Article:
Genetically engineered crops in developing countries

Alleviation of poverty in developing countries continues to be the main target for scientists as well as administrators. Genetically engineered (GE) crops initially were developed to benefit large scale commercial outfits. They are currently grown on 175 million ha and more than 50% of this is contributed by developing countries. Private sector continues to be the major player in bringing out the GE products with pest resistance, high yield and improved quality. It was shown in the paper that the commercialized GE crops go beyond just the four crops (soybean, maize, cotton and canola) and pest resistance and that several small private players as well as the pubic sector are taking bigger role in technology development. The impact generated by engineered insect and herbicide resistant crops on the agronomic, environmental and socio economic aspects was given, citing appropriate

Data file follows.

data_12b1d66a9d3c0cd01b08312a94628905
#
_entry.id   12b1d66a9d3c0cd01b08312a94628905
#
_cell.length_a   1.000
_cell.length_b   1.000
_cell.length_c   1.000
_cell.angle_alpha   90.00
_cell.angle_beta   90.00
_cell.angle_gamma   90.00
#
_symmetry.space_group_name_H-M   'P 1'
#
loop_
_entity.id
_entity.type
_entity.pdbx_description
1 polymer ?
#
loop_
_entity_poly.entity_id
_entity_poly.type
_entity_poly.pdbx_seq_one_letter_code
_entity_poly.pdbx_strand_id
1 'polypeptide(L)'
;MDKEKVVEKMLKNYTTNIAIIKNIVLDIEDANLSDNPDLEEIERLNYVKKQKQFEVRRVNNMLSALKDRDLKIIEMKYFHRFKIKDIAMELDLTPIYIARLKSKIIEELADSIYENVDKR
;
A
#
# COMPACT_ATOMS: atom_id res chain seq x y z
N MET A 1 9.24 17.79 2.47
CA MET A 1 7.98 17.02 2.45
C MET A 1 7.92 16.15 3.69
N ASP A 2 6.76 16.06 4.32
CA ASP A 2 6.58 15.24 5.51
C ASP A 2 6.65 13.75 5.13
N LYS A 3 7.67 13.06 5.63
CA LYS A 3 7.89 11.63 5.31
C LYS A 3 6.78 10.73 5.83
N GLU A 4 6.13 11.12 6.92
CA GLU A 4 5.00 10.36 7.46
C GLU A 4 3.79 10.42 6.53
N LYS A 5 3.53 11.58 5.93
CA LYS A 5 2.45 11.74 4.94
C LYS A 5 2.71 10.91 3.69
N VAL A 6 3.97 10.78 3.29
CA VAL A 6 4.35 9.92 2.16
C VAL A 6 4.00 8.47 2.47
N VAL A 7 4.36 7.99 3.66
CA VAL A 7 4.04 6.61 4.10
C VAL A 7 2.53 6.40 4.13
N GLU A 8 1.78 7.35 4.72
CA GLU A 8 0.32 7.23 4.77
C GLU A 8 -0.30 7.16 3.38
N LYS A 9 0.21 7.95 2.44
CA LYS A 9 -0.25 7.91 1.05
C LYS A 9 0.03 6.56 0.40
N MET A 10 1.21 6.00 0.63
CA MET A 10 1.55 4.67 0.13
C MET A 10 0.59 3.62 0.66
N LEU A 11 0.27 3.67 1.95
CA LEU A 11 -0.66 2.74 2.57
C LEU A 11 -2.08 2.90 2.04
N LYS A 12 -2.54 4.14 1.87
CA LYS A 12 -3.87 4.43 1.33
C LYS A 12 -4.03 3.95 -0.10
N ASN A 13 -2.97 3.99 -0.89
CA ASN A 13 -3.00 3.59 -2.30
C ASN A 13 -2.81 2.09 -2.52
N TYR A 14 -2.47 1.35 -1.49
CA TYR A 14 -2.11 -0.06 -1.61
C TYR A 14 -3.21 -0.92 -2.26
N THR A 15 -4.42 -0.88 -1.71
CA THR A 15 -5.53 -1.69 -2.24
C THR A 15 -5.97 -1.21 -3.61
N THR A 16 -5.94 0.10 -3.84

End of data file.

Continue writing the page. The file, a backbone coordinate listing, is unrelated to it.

examples, in various developing countries. In addition to the substantial yield gains, growing them also helped to protect the environment through reduced pesticide application. Public sector is also catching up in generating the technologies that are more suitable for adoption by marginal farmers. Controversies underlying the cultivation ofGE crops especially Bt cotton in India were discussed. The potential the technology offers for poverty alleviation was highlighted. After critically examining the policy frameworks in several developing countries, the paper highlights the desirable changes in the domestic regulatory frameworks and international laws for effective harnessing of the technology for optimum social welfare.